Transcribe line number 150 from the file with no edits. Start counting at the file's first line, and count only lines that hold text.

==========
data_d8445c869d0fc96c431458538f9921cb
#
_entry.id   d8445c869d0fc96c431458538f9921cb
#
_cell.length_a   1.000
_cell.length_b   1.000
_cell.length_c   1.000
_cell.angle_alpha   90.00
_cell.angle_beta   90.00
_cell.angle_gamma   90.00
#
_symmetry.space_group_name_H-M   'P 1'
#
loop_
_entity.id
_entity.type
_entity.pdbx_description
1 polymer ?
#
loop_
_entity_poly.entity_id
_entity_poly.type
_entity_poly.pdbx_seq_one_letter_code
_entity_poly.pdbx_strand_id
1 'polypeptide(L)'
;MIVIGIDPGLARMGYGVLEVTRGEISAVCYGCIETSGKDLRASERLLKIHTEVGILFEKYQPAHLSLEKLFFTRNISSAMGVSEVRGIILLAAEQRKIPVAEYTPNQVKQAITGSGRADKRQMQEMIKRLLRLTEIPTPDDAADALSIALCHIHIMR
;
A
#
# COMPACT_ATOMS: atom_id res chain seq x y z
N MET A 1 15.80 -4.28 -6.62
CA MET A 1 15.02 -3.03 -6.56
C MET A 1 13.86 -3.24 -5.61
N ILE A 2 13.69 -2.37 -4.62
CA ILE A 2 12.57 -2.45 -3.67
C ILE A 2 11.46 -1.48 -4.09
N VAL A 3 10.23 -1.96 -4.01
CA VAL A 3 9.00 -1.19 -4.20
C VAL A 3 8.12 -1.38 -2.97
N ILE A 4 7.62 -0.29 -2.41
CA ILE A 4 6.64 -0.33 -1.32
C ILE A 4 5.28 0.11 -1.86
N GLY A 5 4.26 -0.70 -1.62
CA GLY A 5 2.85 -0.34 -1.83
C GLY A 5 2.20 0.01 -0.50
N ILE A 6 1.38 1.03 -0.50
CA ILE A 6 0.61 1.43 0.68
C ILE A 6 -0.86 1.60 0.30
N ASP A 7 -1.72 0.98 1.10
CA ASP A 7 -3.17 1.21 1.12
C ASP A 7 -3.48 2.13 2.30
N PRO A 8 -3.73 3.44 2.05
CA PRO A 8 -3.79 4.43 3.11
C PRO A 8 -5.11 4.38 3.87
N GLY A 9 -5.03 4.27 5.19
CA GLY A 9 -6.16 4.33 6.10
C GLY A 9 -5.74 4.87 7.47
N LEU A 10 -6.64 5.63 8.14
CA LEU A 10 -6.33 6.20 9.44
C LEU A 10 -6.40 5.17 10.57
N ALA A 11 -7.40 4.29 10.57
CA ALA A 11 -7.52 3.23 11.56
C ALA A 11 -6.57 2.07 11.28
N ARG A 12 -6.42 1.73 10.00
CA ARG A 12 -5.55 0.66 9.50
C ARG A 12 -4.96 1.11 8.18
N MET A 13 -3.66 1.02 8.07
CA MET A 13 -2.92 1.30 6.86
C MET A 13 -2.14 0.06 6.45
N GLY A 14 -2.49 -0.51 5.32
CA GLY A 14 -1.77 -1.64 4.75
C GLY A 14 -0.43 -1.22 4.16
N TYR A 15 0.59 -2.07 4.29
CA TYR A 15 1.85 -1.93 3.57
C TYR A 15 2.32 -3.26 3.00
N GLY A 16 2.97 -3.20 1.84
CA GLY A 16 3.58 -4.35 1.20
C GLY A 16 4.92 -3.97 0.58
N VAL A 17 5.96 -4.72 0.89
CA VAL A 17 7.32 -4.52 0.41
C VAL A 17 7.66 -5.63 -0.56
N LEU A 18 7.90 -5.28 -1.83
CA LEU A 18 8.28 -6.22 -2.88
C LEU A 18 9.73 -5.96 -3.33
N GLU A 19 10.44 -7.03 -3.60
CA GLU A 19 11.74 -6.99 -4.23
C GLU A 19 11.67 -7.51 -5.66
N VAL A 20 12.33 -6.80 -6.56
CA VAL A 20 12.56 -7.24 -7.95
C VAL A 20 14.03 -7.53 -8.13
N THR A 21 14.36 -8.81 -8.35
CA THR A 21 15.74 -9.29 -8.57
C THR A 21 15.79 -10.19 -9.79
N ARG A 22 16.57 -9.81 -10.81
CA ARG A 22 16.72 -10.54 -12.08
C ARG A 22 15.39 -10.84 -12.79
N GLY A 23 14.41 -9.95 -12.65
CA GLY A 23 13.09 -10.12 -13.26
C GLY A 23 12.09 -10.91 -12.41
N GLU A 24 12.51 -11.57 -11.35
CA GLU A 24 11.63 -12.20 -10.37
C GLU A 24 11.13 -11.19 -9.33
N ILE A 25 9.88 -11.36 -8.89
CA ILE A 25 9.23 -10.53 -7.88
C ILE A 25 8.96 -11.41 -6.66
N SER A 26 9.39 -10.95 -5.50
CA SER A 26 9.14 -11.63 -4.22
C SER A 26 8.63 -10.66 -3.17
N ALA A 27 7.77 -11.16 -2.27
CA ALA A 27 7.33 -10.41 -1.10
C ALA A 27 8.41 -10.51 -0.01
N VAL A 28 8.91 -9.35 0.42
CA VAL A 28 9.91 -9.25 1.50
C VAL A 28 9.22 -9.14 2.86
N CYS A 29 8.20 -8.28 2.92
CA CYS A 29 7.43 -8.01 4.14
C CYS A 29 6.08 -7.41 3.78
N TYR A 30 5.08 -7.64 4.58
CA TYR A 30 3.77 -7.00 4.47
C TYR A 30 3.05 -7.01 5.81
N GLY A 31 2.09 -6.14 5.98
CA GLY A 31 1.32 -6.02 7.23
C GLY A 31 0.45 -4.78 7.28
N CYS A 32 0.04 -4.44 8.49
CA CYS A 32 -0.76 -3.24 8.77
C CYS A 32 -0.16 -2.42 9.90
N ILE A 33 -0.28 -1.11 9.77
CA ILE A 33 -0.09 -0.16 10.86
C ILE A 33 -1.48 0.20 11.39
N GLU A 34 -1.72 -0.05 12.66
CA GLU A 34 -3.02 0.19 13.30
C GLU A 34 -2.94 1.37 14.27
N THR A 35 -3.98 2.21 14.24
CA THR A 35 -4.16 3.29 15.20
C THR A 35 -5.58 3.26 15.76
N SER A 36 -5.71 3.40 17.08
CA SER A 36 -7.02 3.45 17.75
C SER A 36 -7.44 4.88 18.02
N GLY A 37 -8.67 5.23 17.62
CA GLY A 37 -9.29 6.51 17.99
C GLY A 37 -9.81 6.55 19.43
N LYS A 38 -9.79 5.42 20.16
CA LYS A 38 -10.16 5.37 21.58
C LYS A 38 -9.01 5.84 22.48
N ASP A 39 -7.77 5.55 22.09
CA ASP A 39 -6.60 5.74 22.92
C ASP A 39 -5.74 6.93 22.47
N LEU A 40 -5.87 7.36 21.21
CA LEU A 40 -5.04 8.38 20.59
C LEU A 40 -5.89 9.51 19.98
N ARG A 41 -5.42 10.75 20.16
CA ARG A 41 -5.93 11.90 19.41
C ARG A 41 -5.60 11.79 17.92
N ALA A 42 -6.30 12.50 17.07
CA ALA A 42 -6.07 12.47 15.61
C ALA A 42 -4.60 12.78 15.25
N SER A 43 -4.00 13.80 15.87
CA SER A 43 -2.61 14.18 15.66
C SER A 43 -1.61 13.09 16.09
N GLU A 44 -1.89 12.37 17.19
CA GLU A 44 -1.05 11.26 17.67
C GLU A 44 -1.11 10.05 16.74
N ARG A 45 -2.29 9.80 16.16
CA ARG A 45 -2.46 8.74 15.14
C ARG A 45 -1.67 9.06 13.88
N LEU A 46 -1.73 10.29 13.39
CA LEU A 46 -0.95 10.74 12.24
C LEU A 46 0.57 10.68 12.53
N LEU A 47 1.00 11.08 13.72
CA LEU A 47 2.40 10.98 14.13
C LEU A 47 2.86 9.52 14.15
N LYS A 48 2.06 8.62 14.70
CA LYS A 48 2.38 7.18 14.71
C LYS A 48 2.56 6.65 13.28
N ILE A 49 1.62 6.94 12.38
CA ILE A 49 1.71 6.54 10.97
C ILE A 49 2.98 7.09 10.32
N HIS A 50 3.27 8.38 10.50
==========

C LEU A 40 -5.89 9.51 19.98